Conversations at the Edge

James Benning: Twenty Cigarettes

Posted on | April 16, 2012 | No Comments

April 19, 6:00 p.m. | James Benning in person!

James Benning, Twenty Cigarettes (2011). Courtesy the artist.

Celebrated for his minimal, monumental landscape studies, James Benning turns to the intimacy of the portrait in his latest film, Twenty Cigarettes. Referencing Warhol’s screen tests, 1930’s Hollywood glamour, and the disappearing cigarette break, the film captures 20 of Benning’s friends (including filmmaker Sharon Lockhart, cultural theorist Dick Hebdige, and book editor Janet Jenkins) satiating their smoke cravings. Each shot’s length is determined by the time it takes each subject to smoke a cigarette, and over the course of the film a dynamic range of personalities emerges out of an array of physical characteristics, distinctive settings, and personal relationships to the camera. 2011, USA, HDCAM, 99 minutes + discussion.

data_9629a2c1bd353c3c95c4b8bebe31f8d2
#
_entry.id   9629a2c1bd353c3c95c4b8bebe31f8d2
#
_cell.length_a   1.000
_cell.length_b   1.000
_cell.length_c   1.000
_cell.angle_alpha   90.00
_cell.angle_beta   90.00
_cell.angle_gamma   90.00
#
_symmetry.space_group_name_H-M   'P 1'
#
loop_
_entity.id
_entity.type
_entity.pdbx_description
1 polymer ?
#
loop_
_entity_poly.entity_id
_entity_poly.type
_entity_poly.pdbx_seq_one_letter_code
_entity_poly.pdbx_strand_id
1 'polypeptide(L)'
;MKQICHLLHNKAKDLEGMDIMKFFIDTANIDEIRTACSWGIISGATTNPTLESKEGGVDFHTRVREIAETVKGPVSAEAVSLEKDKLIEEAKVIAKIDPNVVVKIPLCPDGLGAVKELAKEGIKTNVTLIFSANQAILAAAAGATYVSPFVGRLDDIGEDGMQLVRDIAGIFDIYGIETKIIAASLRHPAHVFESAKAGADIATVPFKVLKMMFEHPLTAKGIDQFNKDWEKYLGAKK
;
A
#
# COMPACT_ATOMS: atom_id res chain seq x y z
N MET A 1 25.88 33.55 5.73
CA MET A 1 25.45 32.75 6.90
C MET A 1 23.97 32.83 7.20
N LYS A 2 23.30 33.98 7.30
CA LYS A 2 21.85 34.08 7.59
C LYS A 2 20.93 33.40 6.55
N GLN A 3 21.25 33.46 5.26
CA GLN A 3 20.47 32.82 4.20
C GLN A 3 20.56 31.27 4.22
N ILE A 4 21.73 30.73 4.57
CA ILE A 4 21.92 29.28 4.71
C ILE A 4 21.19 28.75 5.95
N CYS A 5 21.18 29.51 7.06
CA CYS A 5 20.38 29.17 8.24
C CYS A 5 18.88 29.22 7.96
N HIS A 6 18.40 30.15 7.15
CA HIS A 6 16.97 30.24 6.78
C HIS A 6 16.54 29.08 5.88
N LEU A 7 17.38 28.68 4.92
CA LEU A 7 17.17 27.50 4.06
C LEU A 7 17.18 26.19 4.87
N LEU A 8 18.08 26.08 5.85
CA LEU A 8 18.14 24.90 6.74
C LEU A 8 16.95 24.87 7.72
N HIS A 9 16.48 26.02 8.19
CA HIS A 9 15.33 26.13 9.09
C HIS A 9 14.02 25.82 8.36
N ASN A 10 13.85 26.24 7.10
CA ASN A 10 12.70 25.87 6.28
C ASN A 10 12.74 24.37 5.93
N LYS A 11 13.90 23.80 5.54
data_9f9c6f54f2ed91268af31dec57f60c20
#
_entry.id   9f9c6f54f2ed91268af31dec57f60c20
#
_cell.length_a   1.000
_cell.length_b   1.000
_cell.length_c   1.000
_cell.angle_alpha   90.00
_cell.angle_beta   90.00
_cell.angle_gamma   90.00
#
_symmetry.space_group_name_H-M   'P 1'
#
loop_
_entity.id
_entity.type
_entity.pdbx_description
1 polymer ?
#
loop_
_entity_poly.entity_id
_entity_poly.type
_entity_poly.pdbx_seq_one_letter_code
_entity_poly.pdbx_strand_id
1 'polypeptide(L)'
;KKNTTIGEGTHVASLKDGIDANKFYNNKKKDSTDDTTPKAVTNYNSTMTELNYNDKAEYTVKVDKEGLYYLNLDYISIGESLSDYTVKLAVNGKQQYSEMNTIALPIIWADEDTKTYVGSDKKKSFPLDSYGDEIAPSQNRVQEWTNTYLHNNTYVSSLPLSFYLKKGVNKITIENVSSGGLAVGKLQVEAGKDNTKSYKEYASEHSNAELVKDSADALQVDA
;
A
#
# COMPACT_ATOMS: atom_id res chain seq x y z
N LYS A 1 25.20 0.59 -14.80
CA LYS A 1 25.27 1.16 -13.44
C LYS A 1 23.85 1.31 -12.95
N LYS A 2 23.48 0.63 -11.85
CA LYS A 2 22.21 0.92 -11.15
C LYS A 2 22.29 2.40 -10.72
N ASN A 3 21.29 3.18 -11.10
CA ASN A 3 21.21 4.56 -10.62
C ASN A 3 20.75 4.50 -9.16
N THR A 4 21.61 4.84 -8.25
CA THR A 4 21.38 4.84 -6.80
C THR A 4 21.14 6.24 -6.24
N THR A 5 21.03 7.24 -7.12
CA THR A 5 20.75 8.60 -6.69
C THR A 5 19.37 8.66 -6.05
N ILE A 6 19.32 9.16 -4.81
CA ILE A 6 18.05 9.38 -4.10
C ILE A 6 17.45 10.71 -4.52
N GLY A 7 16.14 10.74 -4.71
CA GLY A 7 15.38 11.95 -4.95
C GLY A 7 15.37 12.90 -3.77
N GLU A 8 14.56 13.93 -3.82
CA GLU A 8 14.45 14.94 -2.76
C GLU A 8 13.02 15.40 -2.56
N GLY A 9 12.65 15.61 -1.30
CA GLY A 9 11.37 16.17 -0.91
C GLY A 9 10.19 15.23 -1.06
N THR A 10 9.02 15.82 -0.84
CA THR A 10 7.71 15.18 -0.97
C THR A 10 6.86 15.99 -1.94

JAMES BENNING’S (b. 1942, Milwaukee) filmic meditations on the social and political dimensions of American landscapes have played a vital role in history of experimental film. His films have screened internationally at festivals and other institutions, including the Vienna International Film Festival; London Film Festival; Sundance, Rotterdam; International Forum des Jungen Films, Berlin; Image Forum, Japan; Los Angeles Museum of Art; Museum of Modern Art, New York; Walker Art Center; Reina Sofia, Madrid; and the Whitney Museum of American Art. He is a recipient of a John Simon Guggenheim Memorial Foundation Fellowship. In addition to filmmaking, Benning is a professor at the California Institute of the Arts, and has taught at Northwestern University, Bard College, University of Wisconsin, University of Oklahoma, and the University of California–San Diego.

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